Mike Rose
Moore Hall 2011
405 Hilgard Avenue
Los Angeles, CA 90095-1521

P: (310) 825-8076
E: mrose@gseis.ucla.edu

Mike Rose

Research Professor

Education

Ph.D., Education, UCLA, 1981

Awards, Honors, Fellowships

  • Member, National Academy of Education
  • John Simon Guggenheim Memorial Foundation Fellowship
  • The Grawemeyer Award in Education
  • Commonwealth Club of California Medal in Non-Fiction for “Exceptional Literary Achievement”
  • Distinguished Teaching Award, UCLA campus-wide
  • The Spencer Foundation Mentor Program Award
  • American Educational Research Association Presidential Citation
  • James R. Squire Award for Outstanding Service from the National Council of Teachers of English
  • Exemplar Award from the Conference on College Composition and Communication
  • American Educational Research Association Distinguished Lectureship
  • Distinguished Research Award from the National Council of Research in Language and Literacy
  • The Mina P. Shaughnessy Prize from the Modern Language Association for Outstanding Research Publication in the Teaching of English Language & Literature
  • The Conference on College Composition and Communication Outstanding Book Award
  • Spencer Foundation Postdoctoral Fellowship from the National Academy of Education
  • National Council of Teachers of English Promising Research Award

Teaching & Research Interests

I am generally interested in thinking and learning and the various methods we use to study, foster, and write about them. This interest plays out in seven different, but not unrelated, ways:

  • The study of the factors — cognitive, linguistic, socio-historical, and cultural — that enhance or limit people’s engagement with written language.
  • The study of effective teaching, primarily from a cognitive or socio-cognitive perspective.
  • The development of pedagogies and materials to enhance critical reading and writing, particularly at the secondary and post-secondary level, and particularly with “underprepared” or “at risk” populations.
  • The educational histories of “non-traditional” college students and the current opportunities or barriers they encounter.
  • The study of the cognition involved in various kinds of work, especially the skilled trades — the problem-solving, trouble-shooting, “informal” reasoning of novice and expert carpenters, plumbers, mechanics, electricians, etc. — and the interrelation of cognition, skill, and identity.
  • I’m interested in helping graduate students become more reflective about the uses of writing in social research: understanding writing as methodology, its relation to the conceptualization of their projects, and the effects various rhetorical choices have on their readers.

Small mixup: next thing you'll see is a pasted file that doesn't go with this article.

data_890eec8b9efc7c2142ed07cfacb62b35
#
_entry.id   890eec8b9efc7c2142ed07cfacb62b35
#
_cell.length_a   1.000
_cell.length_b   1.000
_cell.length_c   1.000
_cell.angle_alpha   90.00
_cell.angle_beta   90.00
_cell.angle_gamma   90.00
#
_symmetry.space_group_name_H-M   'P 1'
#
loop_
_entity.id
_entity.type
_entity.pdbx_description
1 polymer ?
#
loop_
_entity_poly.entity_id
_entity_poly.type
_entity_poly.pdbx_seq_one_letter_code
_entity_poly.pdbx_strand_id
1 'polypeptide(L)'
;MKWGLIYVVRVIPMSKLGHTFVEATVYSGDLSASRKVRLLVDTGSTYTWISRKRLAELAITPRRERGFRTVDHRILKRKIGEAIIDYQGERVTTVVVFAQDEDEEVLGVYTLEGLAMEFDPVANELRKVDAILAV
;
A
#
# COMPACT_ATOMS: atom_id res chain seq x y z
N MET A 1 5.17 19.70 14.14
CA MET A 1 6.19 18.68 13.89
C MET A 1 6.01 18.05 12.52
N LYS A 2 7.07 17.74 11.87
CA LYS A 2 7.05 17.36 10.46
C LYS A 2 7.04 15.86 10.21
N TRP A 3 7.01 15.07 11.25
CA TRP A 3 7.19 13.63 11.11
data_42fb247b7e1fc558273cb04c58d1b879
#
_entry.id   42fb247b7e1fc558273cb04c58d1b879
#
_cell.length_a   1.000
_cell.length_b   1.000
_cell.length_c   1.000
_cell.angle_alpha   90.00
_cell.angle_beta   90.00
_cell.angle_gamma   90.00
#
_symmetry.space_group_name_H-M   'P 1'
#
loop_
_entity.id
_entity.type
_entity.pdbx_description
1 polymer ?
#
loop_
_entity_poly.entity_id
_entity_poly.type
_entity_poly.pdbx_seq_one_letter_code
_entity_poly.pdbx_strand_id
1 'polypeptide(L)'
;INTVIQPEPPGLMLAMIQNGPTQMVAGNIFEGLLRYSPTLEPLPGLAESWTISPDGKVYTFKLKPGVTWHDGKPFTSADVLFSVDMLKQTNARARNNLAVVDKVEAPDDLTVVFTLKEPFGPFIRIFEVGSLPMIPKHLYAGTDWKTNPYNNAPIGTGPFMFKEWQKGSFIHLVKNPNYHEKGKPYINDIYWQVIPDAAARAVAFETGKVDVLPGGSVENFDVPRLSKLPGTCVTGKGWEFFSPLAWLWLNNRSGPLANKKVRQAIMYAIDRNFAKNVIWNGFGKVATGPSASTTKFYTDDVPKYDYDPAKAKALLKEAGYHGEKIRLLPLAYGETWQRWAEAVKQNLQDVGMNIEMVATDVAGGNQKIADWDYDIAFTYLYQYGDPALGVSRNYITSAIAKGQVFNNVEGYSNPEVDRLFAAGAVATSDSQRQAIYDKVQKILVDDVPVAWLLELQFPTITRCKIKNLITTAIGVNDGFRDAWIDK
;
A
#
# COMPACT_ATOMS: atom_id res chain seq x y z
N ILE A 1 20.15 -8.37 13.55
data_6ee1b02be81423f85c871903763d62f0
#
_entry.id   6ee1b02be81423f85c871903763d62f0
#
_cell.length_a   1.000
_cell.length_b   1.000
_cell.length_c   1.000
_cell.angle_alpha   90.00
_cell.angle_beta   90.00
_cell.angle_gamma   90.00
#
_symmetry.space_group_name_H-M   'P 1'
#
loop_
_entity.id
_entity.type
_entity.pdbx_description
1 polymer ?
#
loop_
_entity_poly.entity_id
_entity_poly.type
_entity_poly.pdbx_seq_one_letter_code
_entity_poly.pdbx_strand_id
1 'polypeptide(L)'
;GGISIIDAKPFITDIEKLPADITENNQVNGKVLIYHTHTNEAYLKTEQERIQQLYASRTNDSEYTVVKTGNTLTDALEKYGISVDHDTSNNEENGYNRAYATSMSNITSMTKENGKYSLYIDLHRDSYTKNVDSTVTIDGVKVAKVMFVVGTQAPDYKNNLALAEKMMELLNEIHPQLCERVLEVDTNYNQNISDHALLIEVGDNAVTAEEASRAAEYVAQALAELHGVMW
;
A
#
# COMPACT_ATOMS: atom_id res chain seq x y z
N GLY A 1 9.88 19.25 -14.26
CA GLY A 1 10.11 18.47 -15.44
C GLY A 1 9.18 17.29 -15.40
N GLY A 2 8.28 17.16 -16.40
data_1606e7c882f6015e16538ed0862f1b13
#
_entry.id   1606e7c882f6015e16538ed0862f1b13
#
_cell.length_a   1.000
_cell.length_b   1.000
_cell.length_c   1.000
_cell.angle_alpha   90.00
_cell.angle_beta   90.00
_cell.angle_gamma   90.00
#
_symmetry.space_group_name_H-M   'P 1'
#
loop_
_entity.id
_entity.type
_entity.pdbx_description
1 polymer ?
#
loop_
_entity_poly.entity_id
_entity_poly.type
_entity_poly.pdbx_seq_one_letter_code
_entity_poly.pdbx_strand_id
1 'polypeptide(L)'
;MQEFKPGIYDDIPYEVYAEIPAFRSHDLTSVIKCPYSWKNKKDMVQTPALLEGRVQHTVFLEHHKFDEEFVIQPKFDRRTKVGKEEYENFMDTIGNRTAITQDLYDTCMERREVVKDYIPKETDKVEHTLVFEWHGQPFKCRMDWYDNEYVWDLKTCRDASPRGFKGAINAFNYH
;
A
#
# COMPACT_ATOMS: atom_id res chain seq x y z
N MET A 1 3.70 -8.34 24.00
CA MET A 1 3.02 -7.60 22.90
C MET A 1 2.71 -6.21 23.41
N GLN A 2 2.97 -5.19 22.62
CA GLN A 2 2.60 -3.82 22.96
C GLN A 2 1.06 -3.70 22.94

• I’m interested in ways to bridge or combine modes of inquiry. How can we in principled ways rethink the barriers that often exist among disciplines, among methodologies, and among scholarly and non-scholarly languages? What sorts of institutional niches, courses, and opportunities can facilitate this rethinking? What does it mean to be systematic and rigorous when one moves outside of the tradition of a discipline or a scholarly mode of communication? How do we bridge the significant rhetorical and political gap between disciplinary inquiry and the public conversation about educational issues?

Select Publications

“Essay on Challenges Facing the Guided-Pathways Model for Restructuring Two-Year Colleges” Inside Higher Ed (June 23, 2016).

“Vocational Education and the New World of Work,” The Hedgehog Review (Spring, 2016).

“A Conversation with Mike Rose on Writing, Parts 1 & 2,” Kenyon Review online, November 2 & 9, 2015.

“School Reform Fails the Test,” The American Scholar. (Winter, 2015).

Back to School: Why Everyone Deserves a Second Chance at Education (New York: New Press, 2012; paperback edition, 2015).

“Character Education: A Cautionary Note,” Essays on Character and Opportunity, Brookings Institution (October 22, 2014).

The Mind at Work: Valuing the Intelligence of the American Worker (New York: Viking, 2004, Penguin Paperback, 2005). Tenth Anniversary Edition with a new preface, 2014.

Why School?: Reclaiming Education For All of Us (New York: New Press, 2009; Revised edition, 2014).

“Is Teacher Education a Disaster?” The Answer Sheet, in The Washington Post. (January 13, 2014).

“What’s Right–and Very Wrong–with the Teacher Education Debate,” The Answer Sheet, in The Washington Post. (December 16, 2013).

“Why Educating The Educators Is Complex,” The Answer Sheet, in The Washington Post. (December 5, 2013).

“The Inner Life of the Poor,” Dissent. (Summer, 2013).

Possible Lives: The Promise of Public Education in America (Boston:  Houghton-Mifflin, 1995), paperback (New York: Penguin, 1996). Reprinted with a new preface, 2006.